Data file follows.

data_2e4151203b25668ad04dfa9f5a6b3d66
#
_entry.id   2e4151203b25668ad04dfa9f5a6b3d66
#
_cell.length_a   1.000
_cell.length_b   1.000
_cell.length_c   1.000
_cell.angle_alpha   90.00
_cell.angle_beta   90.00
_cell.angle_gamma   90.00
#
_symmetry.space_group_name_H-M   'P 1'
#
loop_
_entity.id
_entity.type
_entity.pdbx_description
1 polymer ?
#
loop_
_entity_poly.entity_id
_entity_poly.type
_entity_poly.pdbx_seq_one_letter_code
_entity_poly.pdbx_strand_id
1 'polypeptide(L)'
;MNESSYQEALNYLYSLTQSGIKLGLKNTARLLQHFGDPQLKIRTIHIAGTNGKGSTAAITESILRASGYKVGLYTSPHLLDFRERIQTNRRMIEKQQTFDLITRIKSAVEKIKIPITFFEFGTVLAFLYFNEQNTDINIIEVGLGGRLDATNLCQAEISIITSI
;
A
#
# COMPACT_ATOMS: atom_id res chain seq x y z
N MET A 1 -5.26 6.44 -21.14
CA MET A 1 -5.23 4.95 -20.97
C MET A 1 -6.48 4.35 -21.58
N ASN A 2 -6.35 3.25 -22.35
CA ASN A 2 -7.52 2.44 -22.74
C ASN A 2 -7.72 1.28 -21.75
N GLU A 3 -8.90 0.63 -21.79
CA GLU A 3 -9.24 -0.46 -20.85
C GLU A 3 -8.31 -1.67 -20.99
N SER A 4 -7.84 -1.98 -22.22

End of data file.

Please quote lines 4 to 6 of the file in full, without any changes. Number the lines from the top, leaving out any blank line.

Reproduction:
#
_cell.length_a   1.000
_cell.length_b   1.000